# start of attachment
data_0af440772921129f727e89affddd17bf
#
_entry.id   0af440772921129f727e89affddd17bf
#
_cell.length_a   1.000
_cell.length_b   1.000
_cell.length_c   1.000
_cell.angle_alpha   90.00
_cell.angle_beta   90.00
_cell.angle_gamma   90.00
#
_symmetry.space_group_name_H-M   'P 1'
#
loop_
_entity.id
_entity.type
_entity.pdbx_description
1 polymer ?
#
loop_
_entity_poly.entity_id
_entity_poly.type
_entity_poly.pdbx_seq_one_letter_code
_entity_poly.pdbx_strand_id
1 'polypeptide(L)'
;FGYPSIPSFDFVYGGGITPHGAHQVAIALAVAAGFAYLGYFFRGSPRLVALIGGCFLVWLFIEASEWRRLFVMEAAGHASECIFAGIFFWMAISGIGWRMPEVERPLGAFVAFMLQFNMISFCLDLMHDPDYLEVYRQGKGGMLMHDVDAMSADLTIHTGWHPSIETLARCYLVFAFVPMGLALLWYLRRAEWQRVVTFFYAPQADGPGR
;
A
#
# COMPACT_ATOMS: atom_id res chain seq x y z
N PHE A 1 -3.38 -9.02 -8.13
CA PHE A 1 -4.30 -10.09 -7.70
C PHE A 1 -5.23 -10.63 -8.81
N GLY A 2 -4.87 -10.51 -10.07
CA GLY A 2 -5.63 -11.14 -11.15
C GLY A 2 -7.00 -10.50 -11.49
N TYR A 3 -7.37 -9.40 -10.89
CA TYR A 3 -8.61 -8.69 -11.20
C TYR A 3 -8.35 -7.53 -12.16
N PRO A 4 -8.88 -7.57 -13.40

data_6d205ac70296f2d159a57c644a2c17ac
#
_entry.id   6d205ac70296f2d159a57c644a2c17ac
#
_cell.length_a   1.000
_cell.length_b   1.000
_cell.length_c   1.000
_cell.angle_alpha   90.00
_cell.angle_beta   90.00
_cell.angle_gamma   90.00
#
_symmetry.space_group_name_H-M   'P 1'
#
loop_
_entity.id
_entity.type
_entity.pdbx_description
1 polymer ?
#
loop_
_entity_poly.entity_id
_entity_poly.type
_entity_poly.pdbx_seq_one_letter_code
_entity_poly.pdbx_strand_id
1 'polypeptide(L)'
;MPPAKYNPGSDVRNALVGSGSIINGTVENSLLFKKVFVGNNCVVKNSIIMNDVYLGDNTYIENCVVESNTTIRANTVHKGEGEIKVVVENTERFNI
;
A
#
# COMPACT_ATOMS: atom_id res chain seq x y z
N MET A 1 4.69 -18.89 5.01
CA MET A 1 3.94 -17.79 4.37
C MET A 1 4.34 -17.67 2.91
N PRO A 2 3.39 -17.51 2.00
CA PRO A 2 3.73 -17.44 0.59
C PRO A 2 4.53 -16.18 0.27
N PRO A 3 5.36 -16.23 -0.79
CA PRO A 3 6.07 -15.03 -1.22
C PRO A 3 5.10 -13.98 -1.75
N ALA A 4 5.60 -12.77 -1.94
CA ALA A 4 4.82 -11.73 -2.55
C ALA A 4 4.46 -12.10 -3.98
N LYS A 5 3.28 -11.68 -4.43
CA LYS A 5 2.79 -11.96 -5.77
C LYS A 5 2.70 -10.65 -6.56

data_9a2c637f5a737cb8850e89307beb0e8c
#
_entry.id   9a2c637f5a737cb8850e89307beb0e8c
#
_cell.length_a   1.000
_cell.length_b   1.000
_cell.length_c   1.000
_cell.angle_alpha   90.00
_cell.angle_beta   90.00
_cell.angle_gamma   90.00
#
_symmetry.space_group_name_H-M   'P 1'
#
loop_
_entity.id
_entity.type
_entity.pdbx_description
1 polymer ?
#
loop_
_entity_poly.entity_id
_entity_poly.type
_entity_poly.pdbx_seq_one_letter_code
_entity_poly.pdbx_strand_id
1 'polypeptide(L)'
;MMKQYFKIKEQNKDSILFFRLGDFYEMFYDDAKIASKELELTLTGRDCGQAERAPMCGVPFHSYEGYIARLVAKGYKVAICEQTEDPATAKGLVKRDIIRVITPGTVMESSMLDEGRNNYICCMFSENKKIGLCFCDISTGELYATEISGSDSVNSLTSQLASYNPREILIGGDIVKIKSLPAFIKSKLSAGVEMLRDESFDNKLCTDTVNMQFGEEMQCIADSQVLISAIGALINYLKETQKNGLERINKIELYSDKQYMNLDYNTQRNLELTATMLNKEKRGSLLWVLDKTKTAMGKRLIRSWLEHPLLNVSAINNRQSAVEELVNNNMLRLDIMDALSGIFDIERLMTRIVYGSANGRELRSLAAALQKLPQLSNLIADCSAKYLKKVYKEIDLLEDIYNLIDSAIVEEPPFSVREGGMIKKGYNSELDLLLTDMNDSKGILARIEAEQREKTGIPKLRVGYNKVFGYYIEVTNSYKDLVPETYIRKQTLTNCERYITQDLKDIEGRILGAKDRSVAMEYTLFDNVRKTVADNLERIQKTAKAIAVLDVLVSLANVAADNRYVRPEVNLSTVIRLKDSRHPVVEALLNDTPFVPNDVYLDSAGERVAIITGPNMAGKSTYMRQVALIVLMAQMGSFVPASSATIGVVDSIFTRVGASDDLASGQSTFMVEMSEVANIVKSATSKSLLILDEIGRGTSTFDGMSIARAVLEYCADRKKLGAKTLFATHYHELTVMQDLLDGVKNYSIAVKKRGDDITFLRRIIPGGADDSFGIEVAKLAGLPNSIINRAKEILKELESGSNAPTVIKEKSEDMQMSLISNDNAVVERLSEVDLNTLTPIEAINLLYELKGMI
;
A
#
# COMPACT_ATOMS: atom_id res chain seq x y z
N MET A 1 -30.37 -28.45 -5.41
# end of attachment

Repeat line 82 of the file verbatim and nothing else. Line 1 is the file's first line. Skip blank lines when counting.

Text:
C ALA A 4 4.46 -12.10 -3.98